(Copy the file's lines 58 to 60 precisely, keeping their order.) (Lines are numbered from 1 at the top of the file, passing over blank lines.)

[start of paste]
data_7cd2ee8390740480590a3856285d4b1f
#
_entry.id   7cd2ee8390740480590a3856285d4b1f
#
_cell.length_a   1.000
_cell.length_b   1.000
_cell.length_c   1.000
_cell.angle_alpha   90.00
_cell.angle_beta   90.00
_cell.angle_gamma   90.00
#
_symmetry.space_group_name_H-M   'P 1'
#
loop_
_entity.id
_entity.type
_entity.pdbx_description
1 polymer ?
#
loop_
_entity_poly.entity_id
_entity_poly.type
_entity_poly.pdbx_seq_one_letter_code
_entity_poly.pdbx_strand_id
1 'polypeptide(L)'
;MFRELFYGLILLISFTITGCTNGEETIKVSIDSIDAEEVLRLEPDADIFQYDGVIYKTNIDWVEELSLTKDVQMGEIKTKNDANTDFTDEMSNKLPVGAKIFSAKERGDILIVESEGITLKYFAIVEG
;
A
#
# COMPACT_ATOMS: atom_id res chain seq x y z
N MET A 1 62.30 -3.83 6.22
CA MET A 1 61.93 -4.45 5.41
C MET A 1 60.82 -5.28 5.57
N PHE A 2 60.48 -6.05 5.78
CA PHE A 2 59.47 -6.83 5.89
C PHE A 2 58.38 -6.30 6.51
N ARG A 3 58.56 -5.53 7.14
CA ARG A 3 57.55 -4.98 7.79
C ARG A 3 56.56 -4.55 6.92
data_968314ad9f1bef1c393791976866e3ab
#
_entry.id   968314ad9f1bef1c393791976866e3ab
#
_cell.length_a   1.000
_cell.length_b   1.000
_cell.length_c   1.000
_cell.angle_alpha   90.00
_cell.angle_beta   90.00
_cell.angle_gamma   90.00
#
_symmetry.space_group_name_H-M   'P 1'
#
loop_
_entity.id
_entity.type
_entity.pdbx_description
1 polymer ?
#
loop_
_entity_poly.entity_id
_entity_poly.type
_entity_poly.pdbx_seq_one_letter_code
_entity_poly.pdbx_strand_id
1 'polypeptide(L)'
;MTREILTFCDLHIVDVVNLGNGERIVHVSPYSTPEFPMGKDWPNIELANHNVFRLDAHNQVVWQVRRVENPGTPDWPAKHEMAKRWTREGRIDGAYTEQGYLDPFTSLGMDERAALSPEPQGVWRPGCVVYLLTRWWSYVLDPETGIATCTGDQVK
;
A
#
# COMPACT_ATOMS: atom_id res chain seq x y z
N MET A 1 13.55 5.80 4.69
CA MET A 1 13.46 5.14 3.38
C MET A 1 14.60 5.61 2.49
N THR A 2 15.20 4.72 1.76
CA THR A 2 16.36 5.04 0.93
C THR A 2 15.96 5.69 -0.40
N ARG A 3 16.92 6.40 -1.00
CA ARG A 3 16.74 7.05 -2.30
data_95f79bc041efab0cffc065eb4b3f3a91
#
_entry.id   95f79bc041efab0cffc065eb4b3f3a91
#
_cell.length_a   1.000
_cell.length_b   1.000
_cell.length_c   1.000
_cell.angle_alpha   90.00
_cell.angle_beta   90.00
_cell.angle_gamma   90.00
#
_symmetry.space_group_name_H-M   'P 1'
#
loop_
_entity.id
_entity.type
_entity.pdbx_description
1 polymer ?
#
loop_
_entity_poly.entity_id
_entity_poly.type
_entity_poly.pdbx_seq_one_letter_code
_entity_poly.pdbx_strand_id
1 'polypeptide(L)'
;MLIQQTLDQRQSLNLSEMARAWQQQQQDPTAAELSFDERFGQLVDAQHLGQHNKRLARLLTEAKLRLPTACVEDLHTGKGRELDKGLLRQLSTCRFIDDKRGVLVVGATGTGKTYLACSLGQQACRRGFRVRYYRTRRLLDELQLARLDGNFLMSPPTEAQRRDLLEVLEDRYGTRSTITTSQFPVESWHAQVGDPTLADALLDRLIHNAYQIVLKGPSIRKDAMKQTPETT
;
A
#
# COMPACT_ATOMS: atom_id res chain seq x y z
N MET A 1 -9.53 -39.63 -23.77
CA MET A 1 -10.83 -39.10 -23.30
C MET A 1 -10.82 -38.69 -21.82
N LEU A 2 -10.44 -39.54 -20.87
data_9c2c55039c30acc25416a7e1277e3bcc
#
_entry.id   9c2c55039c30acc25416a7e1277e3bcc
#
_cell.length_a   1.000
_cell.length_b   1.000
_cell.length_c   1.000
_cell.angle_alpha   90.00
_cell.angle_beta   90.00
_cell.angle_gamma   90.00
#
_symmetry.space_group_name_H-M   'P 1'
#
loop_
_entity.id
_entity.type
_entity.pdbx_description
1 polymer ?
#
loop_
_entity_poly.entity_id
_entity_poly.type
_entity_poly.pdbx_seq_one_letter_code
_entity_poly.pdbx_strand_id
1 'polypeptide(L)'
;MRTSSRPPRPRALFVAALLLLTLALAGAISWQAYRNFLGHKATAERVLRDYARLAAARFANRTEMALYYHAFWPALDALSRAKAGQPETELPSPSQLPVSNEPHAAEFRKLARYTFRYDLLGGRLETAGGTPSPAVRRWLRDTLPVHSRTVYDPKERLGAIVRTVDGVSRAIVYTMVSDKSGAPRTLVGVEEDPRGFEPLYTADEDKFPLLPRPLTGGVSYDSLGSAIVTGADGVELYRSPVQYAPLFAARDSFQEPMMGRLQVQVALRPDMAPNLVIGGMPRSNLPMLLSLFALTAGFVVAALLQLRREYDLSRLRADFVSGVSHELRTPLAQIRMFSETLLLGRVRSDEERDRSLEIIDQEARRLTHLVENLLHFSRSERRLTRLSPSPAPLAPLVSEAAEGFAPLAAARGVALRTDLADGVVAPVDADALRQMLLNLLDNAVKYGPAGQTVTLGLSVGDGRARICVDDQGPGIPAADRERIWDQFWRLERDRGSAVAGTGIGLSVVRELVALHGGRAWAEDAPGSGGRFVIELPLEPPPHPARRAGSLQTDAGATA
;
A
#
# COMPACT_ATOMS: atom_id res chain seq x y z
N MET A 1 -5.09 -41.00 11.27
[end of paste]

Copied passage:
#
loop_
_entity_poly.entity_id